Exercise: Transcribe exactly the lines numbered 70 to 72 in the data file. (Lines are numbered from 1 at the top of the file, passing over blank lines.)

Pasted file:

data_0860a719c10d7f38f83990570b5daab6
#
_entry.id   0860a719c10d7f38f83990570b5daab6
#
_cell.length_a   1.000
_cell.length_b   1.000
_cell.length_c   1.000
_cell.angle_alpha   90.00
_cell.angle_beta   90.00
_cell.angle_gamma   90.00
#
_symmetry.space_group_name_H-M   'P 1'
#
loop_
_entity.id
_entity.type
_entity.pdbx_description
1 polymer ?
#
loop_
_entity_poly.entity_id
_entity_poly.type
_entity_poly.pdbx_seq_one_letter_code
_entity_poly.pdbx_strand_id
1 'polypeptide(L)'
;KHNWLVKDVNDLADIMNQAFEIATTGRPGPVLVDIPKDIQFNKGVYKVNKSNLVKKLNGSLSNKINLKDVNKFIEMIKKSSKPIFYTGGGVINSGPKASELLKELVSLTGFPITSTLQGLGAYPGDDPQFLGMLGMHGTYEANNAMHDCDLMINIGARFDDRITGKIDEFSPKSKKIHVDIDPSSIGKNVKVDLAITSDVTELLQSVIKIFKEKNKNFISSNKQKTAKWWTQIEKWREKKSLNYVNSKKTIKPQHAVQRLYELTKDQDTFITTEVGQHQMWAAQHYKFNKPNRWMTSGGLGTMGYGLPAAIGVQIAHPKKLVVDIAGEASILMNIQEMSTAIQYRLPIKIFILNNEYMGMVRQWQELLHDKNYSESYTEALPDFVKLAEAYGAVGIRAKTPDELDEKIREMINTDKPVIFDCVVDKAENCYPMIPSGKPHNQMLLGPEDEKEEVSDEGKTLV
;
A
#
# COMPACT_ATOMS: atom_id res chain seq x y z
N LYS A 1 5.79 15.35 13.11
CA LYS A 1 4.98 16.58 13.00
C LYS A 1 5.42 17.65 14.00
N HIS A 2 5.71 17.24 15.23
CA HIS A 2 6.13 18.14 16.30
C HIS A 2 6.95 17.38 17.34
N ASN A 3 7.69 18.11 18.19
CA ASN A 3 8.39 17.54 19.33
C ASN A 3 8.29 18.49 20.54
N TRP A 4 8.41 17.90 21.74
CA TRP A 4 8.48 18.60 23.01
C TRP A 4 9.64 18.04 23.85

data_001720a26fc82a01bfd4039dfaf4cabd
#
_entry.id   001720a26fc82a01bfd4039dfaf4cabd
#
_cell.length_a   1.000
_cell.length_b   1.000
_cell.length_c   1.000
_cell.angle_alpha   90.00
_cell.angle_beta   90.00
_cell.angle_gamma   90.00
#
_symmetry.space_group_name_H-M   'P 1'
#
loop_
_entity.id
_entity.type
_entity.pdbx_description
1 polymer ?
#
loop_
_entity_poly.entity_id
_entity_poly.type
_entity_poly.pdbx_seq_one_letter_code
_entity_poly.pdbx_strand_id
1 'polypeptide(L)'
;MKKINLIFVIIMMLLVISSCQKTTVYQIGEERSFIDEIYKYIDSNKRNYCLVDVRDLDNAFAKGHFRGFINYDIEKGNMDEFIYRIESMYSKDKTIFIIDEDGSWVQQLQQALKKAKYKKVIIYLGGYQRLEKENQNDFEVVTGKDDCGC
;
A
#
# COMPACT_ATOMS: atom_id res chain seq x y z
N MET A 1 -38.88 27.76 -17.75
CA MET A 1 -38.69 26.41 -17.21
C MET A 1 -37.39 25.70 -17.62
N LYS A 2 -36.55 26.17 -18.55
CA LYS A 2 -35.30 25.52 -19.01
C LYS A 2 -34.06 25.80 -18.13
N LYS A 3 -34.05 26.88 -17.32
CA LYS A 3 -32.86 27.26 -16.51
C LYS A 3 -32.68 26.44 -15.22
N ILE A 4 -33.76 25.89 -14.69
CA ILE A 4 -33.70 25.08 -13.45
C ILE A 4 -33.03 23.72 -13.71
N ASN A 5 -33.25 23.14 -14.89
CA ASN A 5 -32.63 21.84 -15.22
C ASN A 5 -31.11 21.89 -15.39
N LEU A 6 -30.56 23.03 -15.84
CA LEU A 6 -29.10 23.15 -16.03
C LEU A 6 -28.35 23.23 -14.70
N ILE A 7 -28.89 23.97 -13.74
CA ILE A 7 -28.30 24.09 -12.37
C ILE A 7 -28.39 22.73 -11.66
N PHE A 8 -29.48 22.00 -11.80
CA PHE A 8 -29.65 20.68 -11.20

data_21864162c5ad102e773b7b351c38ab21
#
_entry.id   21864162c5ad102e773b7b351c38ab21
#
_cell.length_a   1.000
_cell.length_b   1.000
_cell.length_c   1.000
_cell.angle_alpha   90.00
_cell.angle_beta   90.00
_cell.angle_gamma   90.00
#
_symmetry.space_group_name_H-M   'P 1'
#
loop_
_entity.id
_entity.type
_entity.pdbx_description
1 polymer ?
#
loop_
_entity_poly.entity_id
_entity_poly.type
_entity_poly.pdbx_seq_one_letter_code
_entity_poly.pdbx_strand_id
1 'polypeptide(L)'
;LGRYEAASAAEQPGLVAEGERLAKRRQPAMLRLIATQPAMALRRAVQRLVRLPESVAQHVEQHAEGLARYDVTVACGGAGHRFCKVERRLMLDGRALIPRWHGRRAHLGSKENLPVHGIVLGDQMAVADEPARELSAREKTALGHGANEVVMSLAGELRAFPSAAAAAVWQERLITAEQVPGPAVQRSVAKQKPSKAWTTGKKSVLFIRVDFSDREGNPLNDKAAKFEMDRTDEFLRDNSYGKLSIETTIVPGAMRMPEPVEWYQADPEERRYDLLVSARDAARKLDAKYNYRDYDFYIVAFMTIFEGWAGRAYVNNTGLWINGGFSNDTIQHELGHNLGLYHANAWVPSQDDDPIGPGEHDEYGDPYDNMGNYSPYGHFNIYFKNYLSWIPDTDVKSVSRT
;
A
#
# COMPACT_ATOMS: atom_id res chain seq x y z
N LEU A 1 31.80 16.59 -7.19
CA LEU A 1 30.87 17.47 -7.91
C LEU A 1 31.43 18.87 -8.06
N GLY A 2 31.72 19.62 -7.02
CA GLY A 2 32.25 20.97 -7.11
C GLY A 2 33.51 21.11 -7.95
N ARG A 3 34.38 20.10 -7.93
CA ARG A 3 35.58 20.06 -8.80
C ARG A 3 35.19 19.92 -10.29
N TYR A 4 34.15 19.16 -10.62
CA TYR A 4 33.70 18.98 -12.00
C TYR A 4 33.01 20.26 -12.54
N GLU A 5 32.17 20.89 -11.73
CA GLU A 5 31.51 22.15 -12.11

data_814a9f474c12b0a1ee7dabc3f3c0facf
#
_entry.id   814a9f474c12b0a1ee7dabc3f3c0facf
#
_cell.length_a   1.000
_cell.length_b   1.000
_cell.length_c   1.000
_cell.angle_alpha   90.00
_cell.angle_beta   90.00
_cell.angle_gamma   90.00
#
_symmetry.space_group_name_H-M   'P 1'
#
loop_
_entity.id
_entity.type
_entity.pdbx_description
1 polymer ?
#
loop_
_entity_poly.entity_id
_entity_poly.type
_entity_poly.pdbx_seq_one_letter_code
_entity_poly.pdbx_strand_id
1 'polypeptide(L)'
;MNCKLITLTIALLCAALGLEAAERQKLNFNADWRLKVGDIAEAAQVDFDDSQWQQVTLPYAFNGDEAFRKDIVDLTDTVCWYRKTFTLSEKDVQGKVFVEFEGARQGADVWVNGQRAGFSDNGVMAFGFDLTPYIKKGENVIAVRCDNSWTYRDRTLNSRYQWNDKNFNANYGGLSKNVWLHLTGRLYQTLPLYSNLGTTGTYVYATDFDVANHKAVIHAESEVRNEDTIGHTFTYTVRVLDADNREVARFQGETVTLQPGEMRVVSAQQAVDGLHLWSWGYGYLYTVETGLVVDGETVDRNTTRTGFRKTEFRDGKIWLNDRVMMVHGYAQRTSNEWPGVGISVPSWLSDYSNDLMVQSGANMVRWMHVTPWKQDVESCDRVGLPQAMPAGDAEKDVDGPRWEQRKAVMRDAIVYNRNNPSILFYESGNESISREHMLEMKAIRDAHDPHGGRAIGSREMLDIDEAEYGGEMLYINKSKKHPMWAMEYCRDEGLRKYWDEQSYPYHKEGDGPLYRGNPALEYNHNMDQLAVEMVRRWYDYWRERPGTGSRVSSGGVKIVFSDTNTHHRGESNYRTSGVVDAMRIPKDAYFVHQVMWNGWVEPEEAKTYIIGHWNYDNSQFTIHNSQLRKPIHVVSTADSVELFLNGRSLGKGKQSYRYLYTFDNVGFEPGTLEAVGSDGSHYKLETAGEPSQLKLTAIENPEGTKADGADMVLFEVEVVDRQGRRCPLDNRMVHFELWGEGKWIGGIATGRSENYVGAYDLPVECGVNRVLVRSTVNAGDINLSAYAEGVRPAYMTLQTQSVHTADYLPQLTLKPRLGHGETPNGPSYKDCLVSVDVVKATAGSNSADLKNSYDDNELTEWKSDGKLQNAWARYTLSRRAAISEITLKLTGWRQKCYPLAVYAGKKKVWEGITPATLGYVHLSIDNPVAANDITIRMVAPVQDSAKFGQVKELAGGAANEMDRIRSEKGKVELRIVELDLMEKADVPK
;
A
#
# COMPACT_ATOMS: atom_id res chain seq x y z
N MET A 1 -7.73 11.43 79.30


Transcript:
A
#
# COMPACT_ATOMS: atom_id res chain seq x y z